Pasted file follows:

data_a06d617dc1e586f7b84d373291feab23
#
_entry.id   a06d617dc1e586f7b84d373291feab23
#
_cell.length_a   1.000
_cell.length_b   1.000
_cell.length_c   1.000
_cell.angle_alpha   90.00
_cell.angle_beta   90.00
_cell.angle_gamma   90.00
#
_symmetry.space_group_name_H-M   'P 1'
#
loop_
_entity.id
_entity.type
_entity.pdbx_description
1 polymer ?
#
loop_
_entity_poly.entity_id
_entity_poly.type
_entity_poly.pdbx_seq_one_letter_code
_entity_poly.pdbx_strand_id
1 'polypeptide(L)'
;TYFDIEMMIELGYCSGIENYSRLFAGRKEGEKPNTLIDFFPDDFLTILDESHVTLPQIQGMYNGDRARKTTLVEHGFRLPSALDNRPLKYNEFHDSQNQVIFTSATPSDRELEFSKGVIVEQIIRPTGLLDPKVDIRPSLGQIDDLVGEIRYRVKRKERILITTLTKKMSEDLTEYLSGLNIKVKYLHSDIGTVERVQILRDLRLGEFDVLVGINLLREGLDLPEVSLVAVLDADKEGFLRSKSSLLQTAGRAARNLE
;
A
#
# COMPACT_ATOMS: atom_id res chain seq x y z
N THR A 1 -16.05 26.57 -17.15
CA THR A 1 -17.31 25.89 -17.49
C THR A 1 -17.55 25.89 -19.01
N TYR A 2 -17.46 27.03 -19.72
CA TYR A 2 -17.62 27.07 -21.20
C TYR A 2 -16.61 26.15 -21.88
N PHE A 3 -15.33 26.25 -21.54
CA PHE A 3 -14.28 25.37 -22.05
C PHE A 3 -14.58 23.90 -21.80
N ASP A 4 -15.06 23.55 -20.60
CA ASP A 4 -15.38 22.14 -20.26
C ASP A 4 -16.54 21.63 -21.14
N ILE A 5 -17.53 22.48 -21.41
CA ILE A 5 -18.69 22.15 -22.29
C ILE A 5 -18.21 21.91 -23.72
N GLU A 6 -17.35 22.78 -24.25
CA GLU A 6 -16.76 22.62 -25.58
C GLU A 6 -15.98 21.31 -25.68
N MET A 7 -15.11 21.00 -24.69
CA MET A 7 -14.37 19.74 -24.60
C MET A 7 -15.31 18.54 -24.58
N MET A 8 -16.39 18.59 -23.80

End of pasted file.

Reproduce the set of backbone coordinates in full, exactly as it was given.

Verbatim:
data_a06d617dc1e586f7b84d373291feab23
#
_entry.id   a06d617dc1e586f7b84d373291feab23
#
_cell.length_a   1.000
_cell.length_b   1.000
_cell.length_c   1.000
_cell.angle_alpha   90.00
_cell.angle_beta   90.00
_cell.angle_gamma   90.00
#
_symmetry.space_group_name_H-M   'P 1'
#
loop_
_entity.id
_entity.type
_entity.pdbx_description
1 polymer ?
#
loop_
_entity_poly.entity_id
_entity_poly.type
_entity_poly.pdbx_seq_one_letter_code
_entity_poly.pdbx_strand_id
1 'polypeptide(L)'
;TYFDIEMMIELGYCSGIENYSRLFAGRKEGEKPNTLIDFFPDDFLTILDESHVTLPQIQGMYNGDRARKTTLVEHGFRLPSALDNRPLKYNEFHDSQNQVIFTSATPSDRELEFSKGVIVEQIIRPTGLLDPKVDIRPSLGQIDDLVGEIRYRVKRKERILITTLTKKMSEDLTEYLSGLNIKVKYLHSDIGTVERVQILRDLRLGEFDVLVGINLLREGLDLPEVSLVAVLDADKEGFLRSKSSLLQTAGRAARNLE
;
A
#
# COMPACT_ATOMS: atom_id res chain seq x y z
N THR A 1 -16.05 26.57 -17.15
CA THR A 1 -17.31 25.89 -17.49
C THR A 1 -17.55 25.89 -19.01
N TYR A 2 -17.46 27.03 -19.72
CA TYR A 2 -17.62 27.07 -21.20
C TYR A 2 -16.61 26.15 -21.88
N PHE A 3 -15.33 26.25 -21.54
CA PHE A 3 -14.28 25.37 -22.05
C PHE A 3 -14.58 23.90 -21.80
N ASP A 4 -15.06 23.55 -20.60
CA ASP A 4 -15.38 22.14 -20.26
C ASP A 4 -16.54 21.63 -21.14
N ILE A 5 -17.53 22.48 -21.41
CA ILE A 5 -18.69 22.15 -22.29
C ILE A 5 -18.21 21.91 -23.72
N GLU A 6 -17.35 22.78 -24.25
CA GLU A 6 -16.76 22.62 -25.58
C GLU A 6 -15.98 21.31 -25.68
N MET A 7 -15.11 21.00 -24.69
CA MET A 7 -14.37 19.74 -24.60
C MET A 7 -15.31 18.54 -24.58
N MET A 8 -16.39 18.59 -23.80